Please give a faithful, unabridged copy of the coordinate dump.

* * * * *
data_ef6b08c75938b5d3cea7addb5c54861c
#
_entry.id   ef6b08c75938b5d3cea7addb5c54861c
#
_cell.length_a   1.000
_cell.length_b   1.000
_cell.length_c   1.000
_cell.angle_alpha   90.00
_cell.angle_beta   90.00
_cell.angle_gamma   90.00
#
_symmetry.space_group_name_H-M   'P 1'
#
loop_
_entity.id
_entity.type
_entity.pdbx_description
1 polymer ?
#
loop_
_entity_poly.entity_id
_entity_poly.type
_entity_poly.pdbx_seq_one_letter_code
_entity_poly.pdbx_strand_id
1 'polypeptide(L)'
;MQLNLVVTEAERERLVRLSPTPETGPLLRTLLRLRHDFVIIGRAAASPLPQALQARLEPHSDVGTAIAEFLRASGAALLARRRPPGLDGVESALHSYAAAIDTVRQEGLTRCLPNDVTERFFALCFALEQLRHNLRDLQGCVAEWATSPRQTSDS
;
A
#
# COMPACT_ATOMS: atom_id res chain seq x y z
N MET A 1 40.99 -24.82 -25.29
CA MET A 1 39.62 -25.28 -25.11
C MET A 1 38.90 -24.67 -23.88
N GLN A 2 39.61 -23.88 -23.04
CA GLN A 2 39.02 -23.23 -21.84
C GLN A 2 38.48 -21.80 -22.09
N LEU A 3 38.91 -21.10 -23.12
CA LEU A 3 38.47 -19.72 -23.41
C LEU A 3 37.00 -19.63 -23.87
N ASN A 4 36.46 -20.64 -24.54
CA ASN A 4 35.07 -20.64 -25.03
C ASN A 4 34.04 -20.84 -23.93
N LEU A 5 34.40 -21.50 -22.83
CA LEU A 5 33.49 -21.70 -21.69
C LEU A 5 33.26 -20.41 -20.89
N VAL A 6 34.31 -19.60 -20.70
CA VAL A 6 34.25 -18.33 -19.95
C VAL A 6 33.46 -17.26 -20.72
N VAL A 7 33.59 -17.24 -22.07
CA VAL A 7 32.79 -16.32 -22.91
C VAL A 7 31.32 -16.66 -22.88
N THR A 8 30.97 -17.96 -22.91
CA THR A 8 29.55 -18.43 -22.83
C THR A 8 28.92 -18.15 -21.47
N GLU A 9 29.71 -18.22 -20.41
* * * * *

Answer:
data_ef6b08c75938b5d3cea7addb5c54861c
#
_entry.id   ef6b08c75938b5d3cea7addb5c54861c
#
_cell.length_a   1.000
_cell.length_b   1.000
_cell.length_c   1.000
_cell.angle_alpha   90.00
_cell.angle_beta   90.00
_cell.angle_gamma   90.00
#
_symmetry.space_group_name_H-M   'P 1'
#
loop_
_entity.id
_entity.type
_entity.pdbx_description
1 polymer ?
#
loop_
_entity_poly.entity_id
_entity_poly.type
_entity_poly.pdbx_seq_one_letter_code
_entity_poly.pdbx_strand_id
1 'polypeptide(L)'
;MQLNLVVTEAERERLVRLSPTPETGPLLRTLLRLRHDFVIIGRAAASPLPQALQARLEPHSDVGTAIAEFLRASGAALLARRRPPGLDGVESALHSYAAAIDTVRQEGLTRCLPNDVTERFFALCFALEQLRHNLRDLQGCVAEWATSPRQTSDS
;
A
#
# COMPACT_ATOMS: atom_id res chain seq x y z
N MET A 1 40.99 -24.82 -25.29
CA MET A 1 39.62 -25.28 -25.11
C MET A 1 38.90 -24.67 -23.88
N GLN A 2 39.61 -23.88 -23.04
CA GLN A 2 39.02 -23.23 -21.84
C GLN A 2 38.48 -21.80 -22.09
N LEU A 3 38.91 -21.10 -23.12
CA LEU A 3 38.47 -19.72 -23.41
C LEU A 3 37.00 -19.63 -23.87
N ASN A 4 36.46 -20.64 -24.54
CA ASN A 4 35.07 -20.64 -25.03
C ASN A 4 34.04 -20.84 -23.93
N LEU A 5 34.40 -21.50 -22.83
CA LEU A 5 33.49 -21.70 -21.69
C LEU A 5 33.26 -20.41 -20.89
N VAL A 6 34.31 -19.60 -20.70
CA VAL A 6 34.25 -18.33 -19.95
C VAL A 6 33.46 -17.26 -20.72
N VAL A 7 33.59 -17.24 -22.07
CA VAL A 7 32.79 -16.32 -22.91
C VAL A 7 31.32 -16.66 -22.88
N THR A 8 30.97 -17.96 -22.91
CA THR A 8 29.55 -18.43 -22.83
C THR A 8 28.92 -18.15 -21.47
N GLU A 9 29.71 -18.22 -20.41